I expect windows or macosx have their fair share of three-letter-acronyms. If you all put them in one big pile, it will look like a mess too. :-)



    I suppose the difference compared to proprietary operating systems is that you see the entire development phase from conception to adoption vs abandonment. Well, this is just speculation, since I don't know internals of microsoft/apple, but I would assume they don't announce some new project until it is reasonably far in the development process.

    Anyways, the "problem" with wayland is really just that x11 has been approximately good enough to live with.. and so more focus was placed on getting things right, consideration of lots of different use cases (there *is* more than just desktop these days), etc, rather than getting it out the door yesterday. In the long run, it's a good thing. You have to live with API's for a much longer time than you spend designing them.



    I don't think it is quite as bad as it sounds. For the open src drivers, there are only two: intel with vaapi and radeon+nouveau with gallium (with user visible API, ie. xvmc/vdpau/omx being provided as gallium state trackers). You are not allowed to count nvidia/amd/other's closed source implementations if making comparisions between proprietary vs free.
    It's good to have an evolution and in an ideal world all drivers would be open source so you can count on most of them to have adopted the latest patch made for Xorg or even the latest technology that replaces it. Unfortunately that's not the case and when you're a company making software that should run on Linux, you have to take into account the free drivers and the propietary ones and all the standards they support or not and all the bugs they have when supporting those standards. It's not an easy task. On the propietary side (Windows and OSX) there is a unified system, everything uses the latest technology or at least the old one in the transition time (which usually is much shorter than in Linux) so basically you don't have to fight with 20 implementations of the same, each one of them made by every vendor of graphic cards.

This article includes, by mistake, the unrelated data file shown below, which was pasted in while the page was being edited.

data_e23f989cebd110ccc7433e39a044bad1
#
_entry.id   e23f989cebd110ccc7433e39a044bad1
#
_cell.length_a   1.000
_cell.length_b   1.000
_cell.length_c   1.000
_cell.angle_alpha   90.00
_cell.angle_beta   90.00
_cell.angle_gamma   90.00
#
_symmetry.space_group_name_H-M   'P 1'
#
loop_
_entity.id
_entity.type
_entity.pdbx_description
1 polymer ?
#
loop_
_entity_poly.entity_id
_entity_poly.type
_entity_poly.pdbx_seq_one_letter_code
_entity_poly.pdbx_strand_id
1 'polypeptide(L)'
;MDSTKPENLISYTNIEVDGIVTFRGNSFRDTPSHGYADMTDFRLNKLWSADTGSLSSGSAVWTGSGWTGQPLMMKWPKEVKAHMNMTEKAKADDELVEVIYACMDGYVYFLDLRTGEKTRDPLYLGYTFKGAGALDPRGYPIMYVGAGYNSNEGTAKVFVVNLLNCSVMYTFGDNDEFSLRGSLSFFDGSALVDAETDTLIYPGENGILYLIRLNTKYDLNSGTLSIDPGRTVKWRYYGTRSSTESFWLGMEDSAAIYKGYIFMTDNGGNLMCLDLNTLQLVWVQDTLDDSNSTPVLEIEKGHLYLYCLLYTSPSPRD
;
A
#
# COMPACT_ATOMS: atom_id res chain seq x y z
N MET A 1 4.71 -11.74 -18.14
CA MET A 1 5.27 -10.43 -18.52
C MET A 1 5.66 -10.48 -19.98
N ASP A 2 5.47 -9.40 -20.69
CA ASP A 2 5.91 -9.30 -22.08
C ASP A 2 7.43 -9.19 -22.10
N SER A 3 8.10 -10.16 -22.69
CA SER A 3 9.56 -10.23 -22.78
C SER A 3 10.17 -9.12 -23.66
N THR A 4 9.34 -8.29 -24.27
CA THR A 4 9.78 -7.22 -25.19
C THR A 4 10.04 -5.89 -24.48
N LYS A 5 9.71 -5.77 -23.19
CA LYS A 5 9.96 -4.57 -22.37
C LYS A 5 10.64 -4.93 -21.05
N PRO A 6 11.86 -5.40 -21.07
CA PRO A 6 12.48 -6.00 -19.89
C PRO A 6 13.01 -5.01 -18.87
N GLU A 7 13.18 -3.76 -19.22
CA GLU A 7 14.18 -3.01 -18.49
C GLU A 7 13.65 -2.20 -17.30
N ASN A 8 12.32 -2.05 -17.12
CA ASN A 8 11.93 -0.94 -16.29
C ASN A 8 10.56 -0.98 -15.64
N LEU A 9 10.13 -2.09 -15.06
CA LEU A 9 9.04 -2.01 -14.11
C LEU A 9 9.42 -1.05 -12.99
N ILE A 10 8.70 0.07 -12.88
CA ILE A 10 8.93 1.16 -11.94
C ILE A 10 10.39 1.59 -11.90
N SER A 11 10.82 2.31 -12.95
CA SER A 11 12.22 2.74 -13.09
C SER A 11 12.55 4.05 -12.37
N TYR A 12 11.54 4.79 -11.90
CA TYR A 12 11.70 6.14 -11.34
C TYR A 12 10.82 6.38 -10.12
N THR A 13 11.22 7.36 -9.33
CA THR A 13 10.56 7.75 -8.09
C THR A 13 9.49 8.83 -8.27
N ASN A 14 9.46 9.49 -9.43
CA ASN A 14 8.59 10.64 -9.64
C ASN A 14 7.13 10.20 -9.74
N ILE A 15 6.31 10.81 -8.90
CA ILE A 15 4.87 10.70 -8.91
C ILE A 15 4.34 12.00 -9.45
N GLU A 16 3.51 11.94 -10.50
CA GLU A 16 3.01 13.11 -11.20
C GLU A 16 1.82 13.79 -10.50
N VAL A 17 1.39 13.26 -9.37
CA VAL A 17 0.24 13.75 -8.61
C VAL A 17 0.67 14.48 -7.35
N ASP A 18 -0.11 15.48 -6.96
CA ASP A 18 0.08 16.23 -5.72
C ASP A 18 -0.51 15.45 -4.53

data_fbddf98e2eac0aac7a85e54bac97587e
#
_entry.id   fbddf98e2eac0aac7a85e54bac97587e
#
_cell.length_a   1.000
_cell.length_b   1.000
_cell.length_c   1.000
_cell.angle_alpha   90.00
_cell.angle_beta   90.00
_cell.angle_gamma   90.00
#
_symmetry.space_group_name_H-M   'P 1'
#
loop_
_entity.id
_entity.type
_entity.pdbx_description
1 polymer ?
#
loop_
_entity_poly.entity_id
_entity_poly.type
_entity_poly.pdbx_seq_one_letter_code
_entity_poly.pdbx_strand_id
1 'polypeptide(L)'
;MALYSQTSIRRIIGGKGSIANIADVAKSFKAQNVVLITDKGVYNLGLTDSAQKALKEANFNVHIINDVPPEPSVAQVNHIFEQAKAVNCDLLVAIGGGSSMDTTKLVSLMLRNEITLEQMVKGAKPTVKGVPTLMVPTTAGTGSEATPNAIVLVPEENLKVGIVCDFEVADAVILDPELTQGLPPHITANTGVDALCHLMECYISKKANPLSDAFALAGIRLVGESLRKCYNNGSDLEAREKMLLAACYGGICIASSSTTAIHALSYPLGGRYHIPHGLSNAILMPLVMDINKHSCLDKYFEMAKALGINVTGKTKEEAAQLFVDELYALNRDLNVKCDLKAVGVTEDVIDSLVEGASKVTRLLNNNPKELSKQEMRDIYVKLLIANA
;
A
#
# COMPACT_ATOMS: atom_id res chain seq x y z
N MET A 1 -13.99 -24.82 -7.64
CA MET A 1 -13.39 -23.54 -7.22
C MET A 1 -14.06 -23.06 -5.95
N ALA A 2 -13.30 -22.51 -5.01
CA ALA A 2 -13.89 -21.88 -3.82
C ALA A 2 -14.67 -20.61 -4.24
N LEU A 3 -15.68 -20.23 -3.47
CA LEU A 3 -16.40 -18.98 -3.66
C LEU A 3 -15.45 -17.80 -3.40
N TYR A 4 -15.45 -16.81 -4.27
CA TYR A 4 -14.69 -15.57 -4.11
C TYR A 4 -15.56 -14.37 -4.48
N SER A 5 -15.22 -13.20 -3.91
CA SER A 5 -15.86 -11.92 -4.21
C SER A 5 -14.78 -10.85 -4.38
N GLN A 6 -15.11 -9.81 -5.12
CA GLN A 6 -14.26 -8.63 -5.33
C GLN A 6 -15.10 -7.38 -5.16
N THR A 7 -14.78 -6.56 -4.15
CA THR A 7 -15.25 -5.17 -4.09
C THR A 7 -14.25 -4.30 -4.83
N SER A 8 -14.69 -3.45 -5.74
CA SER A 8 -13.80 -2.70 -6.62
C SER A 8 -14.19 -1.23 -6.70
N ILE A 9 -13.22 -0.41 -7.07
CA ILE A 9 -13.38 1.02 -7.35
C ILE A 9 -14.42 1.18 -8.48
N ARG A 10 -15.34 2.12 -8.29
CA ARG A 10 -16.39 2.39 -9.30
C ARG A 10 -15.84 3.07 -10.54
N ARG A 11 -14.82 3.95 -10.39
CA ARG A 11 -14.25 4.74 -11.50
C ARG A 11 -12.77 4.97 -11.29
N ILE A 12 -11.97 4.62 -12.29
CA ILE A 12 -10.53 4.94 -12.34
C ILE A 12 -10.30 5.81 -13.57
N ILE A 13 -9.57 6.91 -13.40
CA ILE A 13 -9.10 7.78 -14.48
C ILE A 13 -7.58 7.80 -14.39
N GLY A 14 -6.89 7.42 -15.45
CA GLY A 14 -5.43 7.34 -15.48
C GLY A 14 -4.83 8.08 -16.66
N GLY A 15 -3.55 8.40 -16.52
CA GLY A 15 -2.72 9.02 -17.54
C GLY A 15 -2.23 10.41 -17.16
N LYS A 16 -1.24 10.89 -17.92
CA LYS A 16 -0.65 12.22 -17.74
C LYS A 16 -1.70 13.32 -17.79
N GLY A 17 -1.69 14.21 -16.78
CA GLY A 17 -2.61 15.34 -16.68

4. #24
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    May 2011
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    Default

    That's just a very bad excuse.